Jian Zhang was born in Hangzhou, China, and earned his PhD in art theory and history from the China Academy of Art, Hangzhou. He is a professor of art history at the School of Art and Humanities as well as the chief librarian of the Academy Library at the same university. His present research focuses on expressionism (formalism) in modern art historiography as well as the problem of its modernity. He is the author of Life of the Visual Form of Art, The History of the Western Modern Art, and An Alternative Story: Expressionism in the Western Modern Art Historiography, and also the translator of the Chinese edition of Wilhelm Worringer’s Form in Gothic, Heinrich Wolfflin’s The Sense of Form in Art: A Comparative Psychological Study (Italien und das deutsche Formgefühl) and Conrad Fiedler’s On Judging Works of Visual Art.

PARTICIPATING ALUMNI

Sarena Abdullah is a senior lecturer in the School of the Arts at the Universiti Sains Malaysia in Penang, where she teaches art history to undergraduate and graduate students. She received an MA in art history from the University at Buffalo, State University of New York, and a PhD in art history from the University of Sydney in Australia. Specializing in contemporary Malaysian art with a broader interest in Southeast Asian art, Abdullah was the inaugural recipient of the London, Asia Research award given by Paul Mellon Center (London) and Asia Art Archive (Hong Kong). Her book Malaysian Art since the 1990s: Postmodern Situation was published in 2018, as was Ambitious Alignments: New Histories of Southeast Asian Art, for which she was a co-editor, published by the Power Institute and National Gallery Singapore. She first participated in the CAA-Getty International Program in 2016 and presented a paper as part of the program’s reunion during the 2017 conference.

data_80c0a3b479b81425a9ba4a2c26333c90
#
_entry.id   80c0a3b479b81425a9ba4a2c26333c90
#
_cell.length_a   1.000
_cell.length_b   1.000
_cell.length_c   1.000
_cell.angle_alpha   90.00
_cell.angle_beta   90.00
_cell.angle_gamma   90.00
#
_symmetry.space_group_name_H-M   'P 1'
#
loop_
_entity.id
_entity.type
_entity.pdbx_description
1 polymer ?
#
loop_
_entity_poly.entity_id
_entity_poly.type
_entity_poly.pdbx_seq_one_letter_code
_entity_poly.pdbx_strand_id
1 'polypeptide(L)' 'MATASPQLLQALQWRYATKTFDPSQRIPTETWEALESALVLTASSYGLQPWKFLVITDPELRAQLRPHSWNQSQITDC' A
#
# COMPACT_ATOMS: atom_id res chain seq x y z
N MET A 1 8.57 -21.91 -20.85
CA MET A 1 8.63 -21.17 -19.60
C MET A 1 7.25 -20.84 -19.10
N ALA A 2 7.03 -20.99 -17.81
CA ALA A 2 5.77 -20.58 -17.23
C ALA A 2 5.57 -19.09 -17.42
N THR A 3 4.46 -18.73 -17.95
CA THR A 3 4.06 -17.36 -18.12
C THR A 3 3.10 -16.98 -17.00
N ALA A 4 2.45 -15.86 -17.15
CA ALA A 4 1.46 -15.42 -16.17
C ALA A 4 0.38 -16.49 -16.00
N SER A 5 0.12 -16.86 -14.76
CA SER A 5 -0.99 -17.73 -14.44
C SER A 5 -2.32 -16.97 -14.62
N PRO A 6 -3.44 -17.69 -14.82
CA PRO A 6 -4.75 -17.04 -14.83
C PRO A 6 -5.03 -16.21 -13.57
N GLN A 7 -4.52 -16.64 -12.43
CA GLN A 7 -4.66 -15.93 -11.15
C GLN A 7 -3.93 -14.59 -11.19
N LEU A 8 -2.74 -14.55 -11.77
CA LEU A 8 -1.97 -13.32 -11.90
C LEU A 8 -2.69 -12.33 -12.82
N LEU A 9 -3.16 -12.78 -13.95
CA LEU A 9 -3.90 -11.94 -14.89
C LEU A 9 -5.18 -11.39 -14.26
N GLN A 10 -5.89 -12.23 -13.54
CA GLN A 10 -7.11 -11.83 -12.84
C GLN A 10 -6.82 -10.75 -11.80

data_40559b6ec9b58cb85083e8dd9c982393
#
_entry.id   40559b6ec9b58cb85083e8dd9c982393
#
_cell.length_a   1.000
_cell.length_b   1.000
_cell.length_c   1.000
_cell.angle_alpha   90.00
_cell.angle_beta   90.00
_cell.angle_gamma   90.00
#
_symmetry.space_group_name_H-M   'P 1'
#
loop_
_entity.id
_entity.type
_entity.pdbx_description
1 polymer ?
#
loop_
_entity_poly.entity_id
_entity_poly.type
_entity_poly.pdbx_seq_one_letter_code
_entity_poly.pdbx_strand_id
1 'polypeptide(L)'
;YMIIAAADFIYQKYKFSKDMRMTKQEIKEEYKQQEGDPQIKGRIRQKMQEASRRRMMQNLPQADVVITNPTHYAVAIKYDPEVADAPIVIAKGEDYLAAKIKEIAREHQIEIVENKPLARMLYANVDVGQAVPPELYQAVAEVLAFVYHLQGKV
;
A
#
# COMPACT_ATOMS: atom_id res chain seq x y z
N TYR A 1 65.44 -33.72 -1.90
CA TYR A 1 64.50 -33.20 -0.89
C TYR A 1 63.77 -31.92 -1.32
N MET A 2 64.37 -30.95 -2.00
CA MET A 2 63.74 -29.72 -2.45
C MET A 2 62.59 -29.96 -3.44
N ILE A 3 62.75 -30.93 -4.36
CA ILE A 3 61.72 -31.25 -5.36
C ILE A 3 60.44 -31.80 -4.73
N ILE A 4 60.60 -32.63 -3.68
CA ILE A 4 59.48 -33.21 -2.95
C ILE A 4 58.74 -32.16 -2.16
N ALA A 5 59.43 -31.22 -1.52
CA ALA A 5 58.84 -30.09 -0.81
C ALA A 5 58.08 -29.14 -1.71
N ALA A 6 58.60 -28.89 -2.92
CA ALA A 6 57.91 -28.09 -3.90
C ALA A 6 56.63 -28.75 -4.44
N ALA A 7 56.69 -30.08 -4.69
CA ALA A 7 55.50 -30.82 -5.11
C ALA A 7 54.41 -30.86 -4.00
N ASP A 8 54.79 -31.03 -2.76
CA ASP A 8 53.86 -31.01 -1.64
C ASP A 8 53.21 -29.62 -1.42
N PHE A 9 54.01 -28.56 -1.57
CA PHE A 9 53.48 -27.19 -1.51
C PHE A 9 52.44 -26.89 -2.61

Katarzyna Cytlak is a Polish art historian based in Buenos Aires, Argentina, whose research focuses on Central European and Latin American artistic creations in the second half of the twentieth century. She studies conceptual art, radical and utopian architecture, socially engaged art, and art theory in relation to post-socialist countries from a transmodern and transnational perspective. In 2012, she received a PhD from the University Paris 1 Panthéon-Sorbonne, France. Cytlak was a postdoctoral fellow at the CONICET – National Scientific and Technical Research Council, Argentina (2015-2017). She is currently working as a researcher and professor at the Center for Slavic and Chinese Studies, University of San Martín, Argentina. Selected publications include articles in Umění/Art, Eadem Utraque Europa, Third Text, and the RIHA Journal. Cytlak is a grantee of the University Paris 4 Sorbonne (Paris), the Terra Foundation for American Art (Chicago, Paris) and the Institut National d’Histoire de l’Art (INHA, Paris). In 2018, she participated in the CAA-Getty International Program.

Nadhra Khan is a specialist in the history of art and architecture of the Punjab from the sixteenth to the early twentieth century. She received a PhD from the University College of Art & Design, University of the Punjab, Lahore, and teaches art history at Lahore University of Management Sciences, Lahore, Pakistan. Khan’s research focuses on the visual and material culture of the Punjab region during the Mughal, Sikh, and colonial periods. Her publications address several misconceptions and misrepresentations of Mughal and Sikh art and architecture as well as the state of art and craft in the Punjab under the British Raj and reflect the wide range of her interests and expertise.